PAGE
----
It is necessary to determine functionality that is critical to core end users in the performance of their jobs and that must be available in the application. For instance, what will primary end users extensively engaged in software evaluation require? Then decide what functionality (such as mobility) the organization can wait for, and whether the software provider can include such capabilities later. Some functions and aspects of the business perhaps can be left out of scope completely. Are there areas that are marginal or contribute less to TPM spend or sales revenue? Do they have specific processes and requirements? Can they be omitted without diluting ROI?
Organizations can also use the “80/20” rule to determine where a simple approach in which 20% of the work delivers 80% of the results is sufficient. For instance, is a simple approach to promotion approval sufficient, or is a more complex process required?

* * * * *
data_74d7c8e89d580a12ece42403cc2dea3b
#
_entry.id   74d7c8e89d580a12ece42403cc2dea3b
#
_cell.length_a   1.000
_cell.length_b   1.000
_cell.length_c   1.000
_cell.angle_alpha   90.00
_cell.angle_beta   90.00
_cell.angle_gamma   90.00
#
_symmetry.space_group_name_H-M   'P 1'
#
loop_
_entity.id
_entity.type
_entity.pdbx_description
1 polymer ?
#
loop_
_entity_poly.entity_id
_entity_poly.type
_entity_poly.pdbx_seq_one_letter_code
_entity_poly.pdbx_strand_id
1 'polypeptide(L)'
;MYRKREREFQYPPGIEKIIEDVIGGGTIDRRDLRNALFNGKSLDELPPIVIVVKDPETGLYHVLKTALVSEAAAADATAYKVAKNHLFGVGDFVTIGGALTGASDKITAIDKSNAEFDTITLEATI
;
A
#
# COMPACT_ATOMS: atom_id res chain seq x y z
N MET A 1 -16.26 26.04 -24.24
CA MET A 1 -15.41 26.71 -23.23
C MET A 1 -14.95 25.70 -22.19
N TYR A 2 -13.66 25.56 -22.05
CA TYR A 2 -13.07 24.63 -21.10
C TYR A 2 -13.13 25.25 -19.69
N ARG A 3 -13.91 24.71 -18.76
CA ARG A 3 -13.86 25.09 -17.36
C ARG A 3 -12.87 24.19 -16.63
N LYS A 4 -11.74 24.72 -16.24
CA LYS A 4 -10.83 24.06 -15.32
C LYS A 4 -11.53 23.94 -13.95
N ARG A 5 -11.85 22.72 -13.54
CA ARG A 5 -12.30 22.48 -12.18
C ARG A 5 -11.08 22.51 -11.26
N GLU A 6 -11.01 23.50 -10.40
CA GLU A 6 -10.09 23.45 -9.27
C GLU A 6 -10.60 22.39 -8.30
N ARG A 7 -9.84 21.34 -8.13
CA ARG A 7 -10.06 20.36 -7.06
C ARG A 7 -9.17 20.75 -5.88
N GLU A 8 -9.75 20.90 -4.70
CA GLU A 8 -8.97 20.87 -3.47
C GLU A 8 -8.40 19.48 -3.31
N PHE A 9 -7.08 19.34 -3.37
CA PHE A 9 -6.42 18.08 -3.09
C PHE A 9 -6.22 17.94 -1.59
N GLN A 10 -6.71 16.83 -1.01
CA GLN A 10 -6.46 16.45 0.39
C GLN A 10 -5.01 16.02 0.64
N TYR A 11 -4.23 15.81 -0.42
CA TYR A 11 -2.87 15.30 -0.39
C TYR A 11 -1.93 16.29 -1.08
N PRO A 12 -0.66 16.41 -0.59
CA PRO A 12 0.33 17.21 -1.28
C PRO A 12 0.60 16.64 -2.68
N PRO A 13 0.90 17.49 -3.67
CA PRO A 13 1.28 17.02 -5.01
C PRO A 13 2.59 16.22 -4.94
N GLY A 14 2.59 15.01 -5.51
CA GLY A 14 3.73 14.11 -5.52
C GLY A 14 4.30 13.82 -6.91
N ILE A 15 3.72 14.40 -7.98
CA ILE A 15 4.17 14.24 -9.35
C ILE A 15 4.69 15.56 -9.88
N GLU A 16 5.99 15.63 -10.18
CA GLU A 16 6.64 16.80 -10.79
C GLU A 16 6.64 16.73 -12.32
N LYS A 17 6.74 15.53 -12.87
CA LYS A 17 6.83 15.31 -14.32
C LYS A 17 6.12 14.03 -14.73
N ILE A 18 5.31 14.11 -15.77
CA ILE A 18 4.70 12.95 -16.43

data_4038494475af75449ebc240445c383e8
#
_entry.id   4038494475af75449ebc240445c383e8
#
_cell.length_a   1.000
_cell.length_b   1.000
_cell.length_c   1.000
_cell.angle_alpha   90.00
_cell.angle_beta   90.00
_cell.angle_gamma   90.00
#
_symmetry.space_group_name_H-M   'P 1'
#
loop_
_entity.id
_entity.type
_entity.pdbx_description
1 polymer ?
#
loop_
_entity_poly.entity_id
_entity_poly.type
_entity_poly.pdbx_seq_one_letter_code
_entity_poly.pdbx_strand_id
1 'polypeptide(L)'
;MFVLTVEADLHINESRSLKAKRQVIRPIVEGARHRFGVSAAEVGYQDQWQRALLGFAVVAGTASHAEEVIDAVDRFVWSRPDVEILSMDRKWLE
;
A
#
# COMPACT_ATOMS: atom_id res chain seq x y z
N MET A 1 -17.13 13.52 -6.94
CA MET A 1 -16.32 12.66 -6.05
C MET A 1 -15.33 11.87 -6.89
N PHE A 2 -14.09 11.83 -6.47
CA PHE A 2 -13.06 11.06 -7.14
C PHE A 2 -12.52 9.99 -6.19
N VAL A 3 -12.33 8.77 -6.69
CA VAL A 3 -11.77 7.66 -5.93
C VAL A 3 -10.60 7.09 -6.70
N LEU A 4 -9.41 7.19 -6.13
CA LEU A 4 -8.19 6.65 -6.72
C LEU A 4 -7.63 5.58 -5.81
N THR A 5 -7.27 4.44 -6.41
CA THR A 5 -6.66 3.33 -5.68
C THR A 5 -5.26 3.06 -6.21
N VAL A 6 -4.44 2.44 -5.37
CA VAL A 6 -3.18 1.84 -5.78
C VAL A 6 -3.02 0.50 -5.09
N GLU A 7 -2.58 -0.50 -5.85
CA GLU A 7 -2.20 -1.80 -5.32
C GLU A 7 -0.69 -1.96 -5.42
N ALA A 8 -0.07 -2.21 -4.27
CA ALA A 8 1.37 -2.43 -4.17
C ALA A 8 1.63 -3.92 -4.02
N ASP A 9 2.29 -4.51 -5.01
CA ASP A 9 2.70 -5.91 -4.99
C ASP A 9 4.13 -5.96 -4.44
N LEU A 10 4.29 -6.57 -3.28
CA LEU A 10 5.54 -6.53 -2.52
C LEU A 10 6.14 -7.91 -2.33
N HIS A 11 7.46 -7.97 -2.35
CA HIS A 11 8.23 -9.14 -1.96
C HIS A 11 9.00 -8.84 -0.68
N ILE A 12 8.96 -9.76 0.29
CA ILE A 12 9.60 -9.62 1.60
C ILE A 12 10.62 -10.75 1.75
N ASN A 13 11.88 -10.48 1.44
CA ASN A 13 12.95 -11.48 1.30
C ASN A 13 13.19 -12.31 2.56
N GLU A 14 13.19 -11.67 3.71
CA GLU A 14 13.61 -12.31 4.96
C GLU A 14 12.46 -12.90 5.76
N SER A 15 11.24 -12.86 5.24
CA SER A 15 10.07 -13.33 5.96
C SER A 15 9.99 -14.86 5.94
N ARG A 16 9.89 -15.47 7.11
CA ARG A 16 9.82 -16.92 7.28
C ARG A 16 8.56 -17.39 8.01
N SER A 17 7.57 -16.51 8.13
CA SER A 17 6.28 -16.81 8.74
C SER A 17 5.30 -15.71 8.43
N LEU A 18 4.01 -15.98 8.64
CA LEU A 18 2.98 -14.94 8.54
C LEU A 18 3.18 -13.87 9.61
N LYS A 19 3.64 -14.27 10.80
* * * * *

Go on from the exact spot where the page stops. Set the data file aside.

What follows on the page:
Consider what improvements or automation are needed and can be done outside the TPM software. For example, is it really critical to perform post-promotion analysis within the TPM software, or can it be done elsewhere and linked in? This can reduce the burden on the software requirements while still improving the overall process.
Three steps to effective TPM
As shown, technology depends on people and processes, which are equally important components of a TPM program, that increases revenue and reduces cost to serve. Fundamentals of TPM transformation include:
- Consulting the sales organization at each step, including adjusting MBOs (management by objectives) to recognize those individuals accepting additional responsibilities